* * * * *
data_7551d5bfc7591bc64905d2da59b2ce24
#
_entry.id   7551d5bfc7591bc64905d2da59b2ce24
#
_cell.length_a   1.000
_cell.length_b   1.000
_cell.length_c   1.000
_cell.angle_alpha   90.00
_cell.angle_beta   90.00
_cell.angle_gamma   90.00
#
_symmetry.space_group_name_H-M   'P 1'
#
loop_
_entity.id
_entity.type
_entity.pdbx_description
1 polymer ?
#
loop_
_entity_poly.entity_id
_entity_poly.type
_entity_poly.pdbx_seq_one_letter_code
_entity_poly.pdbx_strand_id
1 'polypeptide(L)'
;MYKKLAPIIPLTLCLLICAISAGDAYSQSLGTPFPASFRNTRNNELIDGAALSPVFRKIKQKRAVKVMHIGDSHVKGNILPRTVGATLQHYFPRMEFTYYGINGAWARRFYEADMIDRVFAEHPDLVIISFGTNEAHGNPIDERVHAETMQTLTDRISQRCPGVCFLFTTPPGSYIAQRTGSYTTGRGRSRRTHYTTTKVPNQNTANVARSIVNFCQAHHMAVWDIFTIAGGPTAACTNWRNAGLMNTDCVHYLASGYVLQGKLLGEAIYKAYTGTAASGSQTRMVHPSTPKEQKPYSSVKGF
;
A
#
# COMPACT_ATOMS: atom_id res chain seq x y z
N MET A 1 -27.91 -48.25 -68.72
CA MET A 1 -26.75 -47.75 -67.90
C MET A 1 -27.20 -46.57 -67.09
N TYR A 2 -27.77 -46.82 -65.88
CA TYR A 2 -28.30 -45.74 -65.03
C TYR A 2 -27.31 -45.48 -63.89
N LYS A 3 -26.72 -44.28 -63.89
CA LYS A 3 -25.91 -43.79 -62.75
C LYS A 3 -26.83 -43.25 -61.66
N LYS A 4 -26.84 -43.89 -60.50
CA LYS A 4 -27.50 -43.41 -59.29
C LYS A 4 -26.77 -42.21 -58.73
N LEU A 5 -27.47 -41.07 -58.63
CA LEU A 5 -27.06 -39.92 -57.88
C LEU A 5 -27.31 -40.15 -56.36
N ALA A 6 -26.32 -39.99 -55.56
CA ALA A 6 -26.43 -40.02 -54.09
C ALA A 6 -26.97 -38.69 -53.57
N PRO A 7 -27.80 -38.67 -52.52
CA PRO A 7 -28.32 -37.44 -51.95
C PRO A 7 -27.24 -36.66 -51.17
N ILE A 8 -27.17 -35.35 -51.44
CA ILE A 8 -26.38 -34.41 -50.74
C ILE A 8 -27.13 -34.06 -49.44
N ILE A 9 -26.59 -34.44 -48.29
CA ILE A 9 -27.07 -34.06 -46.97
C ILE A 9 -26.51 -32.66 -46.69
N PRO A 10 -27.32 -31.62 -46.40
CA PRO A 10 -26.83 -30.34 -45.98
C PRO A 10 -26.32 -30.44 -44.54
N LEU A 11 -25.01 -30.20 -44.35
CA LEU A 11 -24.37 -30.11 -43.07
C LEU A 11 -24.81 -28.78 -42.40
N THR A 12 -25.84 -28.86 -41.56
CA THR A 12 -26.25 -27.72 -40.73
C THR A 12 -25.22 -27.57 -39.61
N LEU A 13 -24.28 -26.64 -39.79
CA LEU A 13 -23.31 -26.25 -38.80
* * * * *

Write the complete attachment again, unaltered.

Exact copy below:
data_7551d5bfc7591bc64905d2da59b2ce24
#
_entry.id   7551d5bfc7591bc64905d2da59b2ce24
#
_cell.length_a   1.000
_cell.length_b   1.000
_cell.length_c   1.000
_cell.angle_alpha   90.00
_cell.angle_beta   90.00
_cell.angle_gamma   90.00
#
_symmetry.space_group_name_H-M   'P 1'
#
loop_
_entity.id
_entity.type
_entity.pdbx_description
1 polymer ?
#
loop_
_entity_poly.entity_id
_entity_poly.type
_entity_poly.pdbx_seq_one_letter_code
_entity_poly.pdbx_strand_id
1 'polypeptide(L)'
;MYKKLAPIIPLTLCLLICAISAGDAYSQSLGTPFPASFRNTRNNELIDGAALSPVFRKIKQKRAVKVMHIGDSHVKGNILPRTVGATLQHYFPRMEFTYYGINGAWARRFYEADMIDRVFAEHPDLVIISFGTNEAHGNPIDERVHAETMQTLTDRISQRCPGVCFLFTTPPGSYIAQRTGSYTTGRGRSRRTHYTTTKVPNQNTANVARSIVNFCQAHHMAVWDIFTIAGGPTAACTNWRNAGLMNTDCVHYLASGYVLQGKLLGEAIYKAYTGTAASGSQTRMVHPSTPKEQKPYSSVKGF
;
A
#
# COMPACT_ATOMS: atom_id res chain seq x y z
N MET A 1 -27.91 -48.25 -68.72
CA MET A 1 -26.75 -47.75 -67.90
C MET A 1 -27.20 -46.57 -67.09
N TYR A 2 -27.77 -46.82 -65.88
CA TYR A 2 -28.30 -45.74 -65.03
C TYR A 2 -27.31 -45.48 -63.89
N LYS A 3 -26.72 -44.28 -63.89
CA LYS A 3 -25.91 -43.79 -62.75
C LYS A 3 -26.83 -43.25 -61.66
N LYS A 4 -26.84 -43.89 -60.50
CA LYS A 4 -27.50 -43.41 -59.29
C LYS A 4 -26.77 -42.21 -58.73
N LEU A 5 -27.47 -41.07 -58.63
CA LEU A 5 -27.06 -39.92 -57.88
C LEU A 5 -27.31 -40.15 -56.36
N ALA A 6 -26.32 -39.99 -55.56
CA ALA A 6 -26.43 -40.02 -54.09
C ALA A 6 -26.97 -38.69 -53.57
N PRO A 7 -27.80 -38.67 -52.52
CA PRO A 7 -28.32 -37.44 -51.95
C PRO A 7 -27.24 -36.66 -51.17
N ILE A 8 -27.17 -35.35 -51.44
CA ILE A 8 -26.38 -34.41 -50.74
C ILE A 8 -27.13 -34.06 -49.44
N ILE A 9 -26.59 -34.44 -48.29
CA ILE A 9 -27.07 -34.06 -46.97
C ILE A 9 -26.51 -32.66 -46.69
N PRO A 10 -27.32 -31.62 -46.40
CA PRO A 10 -26.83 -30.34 -45.98
C PRO A 10 -26.32 -30.44 -44.54
N LEU A 11 -25.01 -30.20 -44.35
CA LEU A 11 -24.37 -30.11 -43.07
C LEU A 11 -24.81 -28.78 -42.40
N THR A 12 -25.84 -28.86 -41.56
CA THR A 12 -26.25 -27.72 -40.73
C THR A 12 -25.22 -27.57 -39.61
N LEU A 13 -24.28 -26.64 -39.79
CA LEU A 13 -23.31 -26.25 -38.80